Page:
Great news regarding the Coronavirus epidemic, which is now reaching Europe and several other countries around the world, an American laboratory has announced that it has created a vaccine ready to be tested on humans. The first experiments could start as early as April.
If this is not an immediate response to the epidemic of Coronavirus which now affects the whole world, it is, in any case, an encouraging first step towards the eradication of Covid-19. Provided the tests are conclusive.
Coronavirus: Clinical tests for this Covid-19 vaccine will start in April
The American pharmaceutical company Moderna has announced that it has developed a vaccine against the Covid-19 coronavirus. They will start tests on humans in April and in the best of cases the results will start to appear from July. However, it must prove two essential elements: its effectiveness and its harmlessness, that is to say its non-toxicity to humans. The company has already supplied samples to the American health authorities in order to obtain a green light for the study.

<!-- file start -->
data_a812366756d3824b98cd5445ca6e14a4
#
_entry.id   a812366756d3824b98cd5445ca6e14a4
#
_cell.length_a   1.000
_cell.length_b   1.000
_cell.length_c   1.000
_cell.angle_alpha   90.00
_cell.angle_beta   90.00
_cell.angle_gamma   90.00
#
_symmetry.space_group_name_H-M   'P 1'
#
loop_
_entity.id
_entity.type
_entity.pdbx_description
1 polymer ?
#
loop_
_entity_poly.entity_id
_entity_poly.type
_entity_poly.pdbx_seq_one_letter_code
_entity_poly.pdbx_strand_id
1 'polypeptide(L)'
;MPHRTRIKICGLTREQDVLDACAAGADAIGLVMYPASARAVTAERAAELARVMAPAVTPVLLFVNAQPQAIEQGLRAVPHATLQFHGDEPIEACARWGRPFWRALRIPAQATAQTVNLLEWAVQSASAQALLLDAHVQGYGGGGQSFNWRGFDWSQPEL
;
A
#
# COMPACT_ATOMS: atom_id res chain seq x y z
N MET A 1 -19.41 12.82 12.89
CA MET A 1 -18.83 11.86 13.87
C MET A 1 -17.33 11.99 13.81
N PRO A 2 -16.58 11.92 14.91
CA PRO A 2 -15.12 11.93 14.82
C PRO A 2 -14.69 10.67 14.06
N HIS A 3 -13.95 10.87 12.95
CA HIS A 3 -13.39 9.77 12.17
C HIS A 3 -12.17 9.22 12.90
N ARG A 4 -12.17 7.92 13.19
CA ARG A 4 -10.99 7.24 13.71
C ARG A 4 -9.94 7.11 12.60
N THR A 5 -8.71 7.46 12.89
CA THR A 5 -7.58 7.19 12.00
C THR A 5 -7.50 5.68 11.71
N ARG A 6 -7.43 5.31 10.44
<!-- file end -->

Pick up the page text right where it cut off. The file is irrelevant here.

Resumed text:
Although the development of this vaccine is much faster than previously envisaged by the scientific community, only 3 months it took between genome sequencing and phase 1, we should not expect to find it soon available in the pharmacy. Indeed, the studies necessary for the development of a vaccine are particularly long, especially for everything related to adverse effects. A botched study could lead to catastrophic results. Ideally, the vaccine would be on the market in the winter of 2021.
At the same time, a vaccine in development by a Hong Kong team could also start testings in China at the end of April. Other studies are underway such as the transfusion of plasma from cured people to the most affected patients. In France, Sanofi estimates that it will take 6 months to develop a vaccine, followed by a year and a half of clinical trials. The Institut Pasteur is seeking to modify the measles vaccine. They estimate 4 to 5 months of animal testing before considering switching to humans.